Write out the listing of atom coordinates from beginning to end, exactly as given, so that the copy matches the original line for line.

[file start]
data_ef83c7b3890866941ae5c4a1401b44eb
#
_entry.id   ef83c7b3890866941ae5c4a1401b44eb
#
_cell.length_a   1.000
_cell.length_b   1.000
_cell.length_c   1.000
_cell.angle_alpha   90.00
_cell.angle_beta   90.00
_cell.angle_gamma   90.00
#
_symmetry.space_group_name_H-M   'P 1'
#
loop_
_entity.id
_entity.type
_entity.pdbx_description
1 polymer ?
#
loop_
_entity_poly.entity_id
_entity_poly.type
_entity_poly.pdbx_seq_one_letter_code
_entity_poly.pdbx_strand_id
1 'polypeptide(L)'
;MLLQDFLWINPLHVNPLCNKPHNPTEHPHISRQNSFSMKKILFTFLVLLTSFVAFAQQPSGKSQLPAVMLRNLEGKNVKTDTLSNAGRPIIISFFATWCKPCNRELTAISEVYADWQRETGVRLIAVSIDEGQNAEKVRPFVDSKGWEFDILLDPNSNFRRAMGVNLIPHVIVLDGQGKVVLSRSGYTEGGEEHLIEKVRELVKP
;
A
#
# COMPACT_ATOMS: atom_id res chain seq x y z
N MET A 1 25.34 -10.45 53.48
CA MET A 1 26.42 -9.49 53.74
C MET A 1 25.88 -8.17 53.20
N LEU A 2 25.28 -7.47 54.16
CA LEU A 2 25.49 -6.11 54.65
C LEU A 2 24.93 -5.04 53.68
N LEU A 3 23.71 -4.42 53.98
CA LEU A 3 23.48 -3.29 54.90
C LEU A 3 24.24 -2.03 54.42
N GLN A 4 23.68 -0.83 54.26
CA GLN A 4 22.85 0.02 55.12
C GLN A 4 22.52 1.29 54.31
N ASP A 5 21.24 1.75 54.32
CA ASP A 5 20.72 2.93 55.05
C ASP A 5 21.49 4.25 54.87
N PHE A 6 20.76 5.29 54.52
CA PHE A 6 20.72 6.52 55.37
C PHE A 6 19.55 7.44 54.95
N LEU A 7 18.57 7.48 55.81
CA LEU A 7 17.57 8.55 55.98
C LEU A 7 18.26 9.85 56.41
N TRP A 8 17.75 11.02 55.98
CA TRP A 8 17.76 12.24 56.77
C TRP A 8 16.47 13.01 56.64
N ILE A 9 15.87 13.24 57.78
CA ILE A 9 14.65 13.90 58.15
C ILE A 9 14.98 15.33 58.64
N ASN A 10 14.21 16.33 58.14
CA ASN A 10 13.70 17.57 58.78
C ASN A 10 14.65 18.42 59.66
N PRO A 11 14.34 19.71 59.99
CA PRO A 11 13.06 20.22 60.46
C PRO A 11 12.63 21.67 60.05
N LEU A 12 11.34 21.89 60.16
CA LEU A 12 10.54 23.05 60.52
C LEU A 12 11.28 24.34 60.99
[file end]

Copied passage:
data_ef83c7b3890866941ae5c4a1401b44eb
#
_entry.id   ef83c7b3890866941ae5c4a1401b44eb
#
_cell.length_a   1.000
_cell.length_b   1.000
_cell.length_c   1.000
_cell.angle_alpha   90.00
_cell.angle_beta   90.00
_cell.angle_gamma   90.00
#
_symmetry.space_group_name_H-M   'P 1'
#
loop_
_entity.id
_entity.type
_entity.pdbx_description
1 polymer ?
#
loop_
_entity_poly.entity_id
_entity_poly.type
_entity_poly.pdbx_seq_one_letter_code
_entity_poly.pdbx_strand_id
1 'polypeptide(L)'
;MLLQDFLWINPLHVNPLCNKPHNPTEHPHISRQNSFSMKKILFTFLVLLTSFVAFAQQPSGKSQLPAVMLRNLEGKNVKTDTLSNAGRPIIISFFATWCKPCNRELTAISEVYADWQRETGVRLIAVSIDEGQNAEKVRPFVDSKGWEFDILLDPNSNFRRAMGVNLIPHVIVLDGQGKVVLSRSGYTEGGEEHLIEKVRELVKP
;
A
#
# COMPACT_ATOMS: atom_id res chain seq x y z
N MET A 1 25.34 -10.45 53.48
CA MET A 1 26.42 -9.49 53.74
C MET A 1 25.88 -8.17 53.20
N LEU A 2 25.28 -7.47 54.16
CA LEU A 2 25.49 -6.11 54.65
C LEU A 2 24.93 -5.04 53.68
N LEU A 3 23.71 -4.42 53.98
CA LEU A 3 23.48 -3.29 54.90
C LEU A 3 24.24 -2.03 54.42
N GLN A 4 23.68 -0.83 54.26
CA GLN A 4 22.85 0.02 55.12
C GLN A 4 22.52 1.29 54.31
N ASP A 5 21.24 1.75 54.32
CA ASP A 5 20.72 2.93 55.05
C ASP A 5 21.49 4.25 54.87
N PHE A 6 20.76 5.29 54.52
CA PHE A 6 20.72 6.52 55.37
C PHE A 6 19.55 7.44 54.95
N LEU A 7 18.57 7.48 55.81
CA LEU A 7 17.57 8.55 55.98
C LEU A 7 18.26 9.85 56.41
N TRP A 8 17.75 11.02 55.98
CA TRP A 8 17.76 12.24 56.77
C TRP A 8 16.47 13.01 56.64
N ILE A 9 15.87 13.24 57.78
CA ILE A 9 14.65 13.90 58.15
C ILE A 9 14.98 15.33 58.64
N ASN A 10 14.21 16.33 58.14
CA ASN A 10 13.70 17.57 58.78
C ASN A 10 14.65 18.42 59.66
N PRO A 11 14.34 19.71 59.99
CA PRO A 11 13.06 20.22 60.46
C PRO A 11 12.63 21.67 60.05
N LEU A 12 11.34 21.89 60.16
CA LEU A 12 10.54 23.05 60.52
C LEU A 12 11.28 24.34 60.99